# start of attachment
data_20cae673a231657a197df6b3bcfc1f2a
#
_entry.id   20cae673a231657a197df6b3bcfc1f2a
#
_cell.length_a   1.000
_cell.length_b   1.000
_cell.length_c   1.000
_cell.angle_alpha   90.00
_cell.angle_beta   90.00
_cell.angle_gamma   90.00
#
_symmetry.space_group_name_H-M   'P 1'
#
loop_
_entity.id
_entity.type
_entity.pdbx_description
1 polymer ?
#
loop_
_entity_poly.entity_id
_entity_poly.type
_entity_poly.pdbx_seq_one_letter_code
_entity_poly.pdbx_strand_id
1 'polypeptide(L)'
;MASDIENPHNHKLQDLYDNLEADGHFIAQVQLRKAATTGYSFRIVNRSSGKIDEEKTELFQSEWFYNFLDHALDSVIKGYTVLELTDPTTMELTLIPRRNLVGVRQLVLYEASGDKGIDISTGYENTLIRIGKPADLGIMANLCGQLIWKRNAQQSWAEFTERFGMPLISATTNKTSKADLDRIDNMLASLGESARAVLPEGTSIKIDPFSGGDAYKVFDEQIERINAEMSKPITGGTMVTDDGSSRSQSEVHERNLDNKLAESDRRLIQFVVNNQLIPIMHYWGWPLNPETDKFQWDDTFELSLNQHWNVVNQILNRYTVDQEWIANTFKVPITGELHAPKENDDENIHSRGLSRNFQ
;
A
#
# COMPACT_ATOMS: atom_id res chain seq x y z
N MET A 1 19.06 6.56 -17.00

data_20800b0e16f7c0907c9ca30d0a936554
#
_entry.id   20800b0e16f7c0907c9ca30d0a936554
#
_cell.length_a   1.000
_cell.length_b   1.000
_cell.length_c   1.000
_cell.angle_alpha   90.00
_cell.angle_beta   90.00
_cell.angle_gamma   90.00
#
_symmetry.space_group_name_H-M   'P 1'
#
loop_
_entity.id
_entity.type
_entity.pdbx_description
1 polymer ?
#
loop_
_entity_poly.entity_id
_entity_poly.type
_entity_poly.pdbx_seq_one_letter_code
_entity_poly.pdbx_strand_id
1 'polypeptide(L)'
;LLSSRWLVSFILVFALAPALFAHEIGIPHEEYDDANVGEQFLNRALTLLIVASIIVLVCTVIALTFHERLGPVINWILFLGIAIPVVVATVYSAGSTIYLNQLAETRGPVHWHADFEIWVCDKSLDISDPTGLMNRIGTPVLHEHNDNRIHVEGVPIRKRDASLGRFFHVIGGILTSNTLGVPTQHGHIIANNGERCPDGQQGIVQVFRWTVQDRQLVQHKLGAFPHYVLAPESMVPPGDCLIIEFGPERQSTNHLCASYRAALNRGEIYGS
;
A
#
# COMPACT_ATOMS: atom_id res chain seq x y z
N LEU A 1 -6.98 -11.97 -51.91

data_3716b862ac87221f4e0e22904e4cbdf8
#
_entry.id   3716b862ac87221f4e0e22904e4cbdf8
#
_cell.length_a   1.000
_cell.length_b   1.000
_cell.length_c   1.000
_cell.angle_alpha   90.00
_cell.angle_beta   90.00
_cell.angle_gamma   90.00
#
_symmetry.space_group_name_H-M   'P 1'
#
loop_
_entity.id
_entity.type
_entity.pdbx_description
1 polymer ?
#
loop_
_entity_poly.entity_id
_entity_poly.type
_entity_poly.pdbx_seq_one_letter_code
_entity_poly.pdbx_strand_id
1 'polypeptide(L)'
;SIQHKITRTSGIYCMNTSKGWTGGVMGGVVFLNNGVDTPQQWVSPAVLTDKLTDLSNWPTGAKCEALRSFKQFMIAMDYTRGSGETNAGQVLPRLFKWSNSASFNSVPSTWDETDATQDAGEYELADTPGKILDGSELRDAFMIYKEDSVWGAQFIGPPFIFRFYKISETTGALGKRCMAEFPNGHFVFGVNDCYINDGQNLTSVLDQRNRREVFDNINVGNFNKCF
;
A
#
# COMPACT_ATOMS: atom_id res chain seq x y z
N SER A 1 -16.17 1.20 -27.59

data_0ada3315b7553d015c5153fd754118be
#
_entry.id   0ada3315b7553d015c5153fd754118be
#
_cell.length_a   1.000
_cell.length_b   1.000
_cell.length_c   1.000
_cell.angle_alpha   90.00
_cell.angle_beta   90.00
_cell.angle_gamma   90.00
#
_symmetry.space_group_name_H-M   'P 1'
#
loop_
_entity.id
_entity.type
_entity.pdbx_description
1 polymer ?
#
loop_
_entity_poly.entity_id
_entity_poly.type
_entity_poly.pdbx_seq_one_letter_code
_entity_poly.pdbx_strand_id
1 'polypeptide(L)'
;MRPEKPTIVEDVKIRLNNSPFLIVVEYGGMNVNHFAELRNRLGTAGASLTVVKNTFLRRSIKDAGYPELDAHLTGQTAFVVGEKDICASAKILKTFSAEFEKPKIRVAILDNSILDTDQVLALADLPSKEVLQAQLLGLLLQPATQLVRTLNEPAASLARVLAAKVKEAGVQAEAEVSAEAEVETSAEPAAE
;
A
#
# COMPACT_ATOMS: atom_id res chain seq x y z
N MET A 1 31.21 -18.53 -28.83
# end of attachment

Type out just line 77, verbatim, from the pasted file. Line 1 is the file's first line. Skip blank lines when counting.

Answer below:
_entity.id